users from accessing social media anonymously or under a pen name. Age verification requirements can deter even adults from engaging on social media because they worry about sharing additional personal data with social media companies, which could misuse
the information or get hacked. And those who don't have government-issued identification -- undocumented immigrants, for example -- might be unable to access social media at all. Additionally, the parental consent requirement violates kids' rights to
speak and receive information as well as adults' right to hear what they have to say.
The American Civil Liberties Union is challenging the law saying:
We urge the Western District of Arkansas to protect adults'
and kids' right to access social media. We all have the right to speak and read about everything from upcoming protests to violin tips to challenging Arkansas' law.
Meanwhile Pornhab as responded to the new law by blocking all access
from IP addresses associated with Arkansas. The Arkansas law, SB 66, doesn't ban Pornhub from operating in the state, but it requires porn sites to verify that a user is 18 by confirming their age with identifying documents. Pornhub blocked all
traffic from IP addresses based in Arkansas in protest, arguing that the law, which was intended to protect children, actually harms users. The blocked website currently just displays a message explaining the actions:
While safety and compliance are at the forefront of our mission, giving your ID card every time you want to visit an adult platform is not the most effective solution for protecting our users, and in fact, will put children and your privacy at risk.
The Government announces a new review that will surely be a one-sided affair inviting moralists and campaigners to whinge about porn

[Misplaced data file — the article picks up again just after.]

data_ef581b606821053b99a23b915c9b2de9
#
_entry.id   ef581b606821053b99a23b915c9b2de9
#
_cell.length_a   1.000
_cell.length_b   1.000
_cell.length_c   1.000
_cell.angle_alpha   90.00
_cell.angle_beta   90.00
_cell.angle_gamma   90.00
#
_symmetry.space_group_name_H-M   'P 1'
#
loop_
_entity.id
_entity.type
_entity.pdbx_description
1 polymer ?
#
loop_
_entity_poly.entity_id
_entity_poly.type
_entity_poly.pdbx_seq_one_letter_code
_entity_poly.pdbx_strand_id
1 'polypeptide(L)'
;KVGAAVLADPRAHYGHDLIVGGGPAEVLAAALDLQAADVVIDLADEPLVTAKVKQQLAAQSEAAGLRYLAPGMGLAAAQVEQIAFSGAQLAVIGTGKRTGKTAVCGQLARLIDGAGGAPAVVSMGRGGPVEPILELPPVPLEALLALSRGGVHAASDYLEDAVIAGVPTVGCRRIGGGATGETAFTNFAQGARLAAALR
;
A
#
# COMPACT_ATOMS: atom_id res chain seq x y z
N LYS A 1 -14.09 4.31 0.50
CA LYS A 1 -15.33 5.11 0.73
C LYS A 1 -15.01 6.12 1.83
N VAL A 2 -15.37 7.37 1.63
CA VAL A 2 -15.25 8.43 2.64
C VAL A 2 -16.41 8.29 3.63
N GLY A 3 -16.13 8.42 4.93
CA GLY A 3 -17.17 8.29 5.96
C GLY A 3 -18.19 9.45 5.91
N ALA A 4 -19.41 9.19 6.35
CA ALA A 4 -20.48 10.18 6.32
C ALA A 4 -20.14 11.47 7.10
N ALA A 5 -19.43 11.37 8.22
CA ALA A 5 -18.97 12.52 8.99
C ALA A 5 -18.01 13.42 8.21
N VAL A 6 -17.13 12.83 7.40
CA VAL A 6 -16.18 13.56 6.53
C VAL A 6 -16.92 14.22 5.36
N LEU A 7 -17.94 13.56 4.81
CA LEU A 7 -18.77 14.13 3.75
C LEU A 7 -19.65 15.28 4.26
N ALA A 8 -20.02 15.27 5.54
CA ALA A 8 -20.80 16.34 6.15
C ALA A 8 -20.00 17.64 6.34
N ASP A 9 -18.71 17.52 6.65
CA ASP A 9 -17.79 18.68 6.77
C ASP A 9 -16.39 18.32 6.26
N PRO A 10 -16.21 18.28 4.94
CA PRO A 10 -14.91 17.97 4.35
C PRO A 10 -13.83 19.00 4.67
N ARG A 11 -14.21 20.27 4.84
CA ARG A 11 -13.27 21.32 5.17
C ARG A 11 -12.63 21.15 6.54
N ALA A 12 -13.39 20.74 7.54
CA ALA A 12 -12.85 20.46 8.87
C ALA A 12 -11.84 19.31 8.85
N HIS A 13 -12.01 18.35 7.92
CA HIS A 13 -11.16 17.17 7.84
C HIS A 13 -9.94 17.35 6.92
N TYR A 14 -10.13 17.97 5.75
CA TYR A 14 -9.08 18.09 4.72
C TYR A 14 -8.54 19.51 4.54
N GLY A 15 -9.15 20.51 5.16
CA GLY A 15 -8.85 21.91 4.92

See press release from gov.uk
The UK government is reviewing porn censorship laws for adults, moving beyond the age verification requirements proposed in the current Online Censorship Bill.
No doubt the 'review' will be a one-sided whinge-fest soliciting the views of moralists,
censors and law enforcers, whilst totally ignoring the views of film makers and viewers.
The Government writes:
Regulation of online pornography in the UK will undergo a thorough review to make sure it is fit for purpose in
tackling exploitation and abuse, the government has announced today (Monday 3 July).
As the way we consume media and access content rapidly changes, the Review will investigate any gaps in UK regulation which allows exploitation
and abuse to take place online as well as identifying barriers to enforcing criminal law. While the criminal law has been updated in recent years to tackle the presence of extreme and revenge pornography, there are currently different regimes that
address the publication and distribution of commercial pornographic material offline, such as videos, and online. The government wants to ensure any pornography legislation and regulation operates consistently for all pornographic content.
The review will also look at how effective the criminal justice system and law enforcement agencies are in responding to illegal pornographic content, including considering if any changes need to be made to criminal law to address
challenges law enforcement might have.
It will also consider what more can be done to provide children with information and resources about the harm caused by pornography. This will make sure that illegal and harmful content, such
as that which features child sexual abuse and exploitation, or where adults are being exploited, is robustly dealt with.
The Pornography Review is a prompt response to calls for action from parliamentarians and campaign groups
concerned with the prevalence and impact on both children and adults of illegal pornographic content and child sexual exploitation and abuse on pornography sites and social media.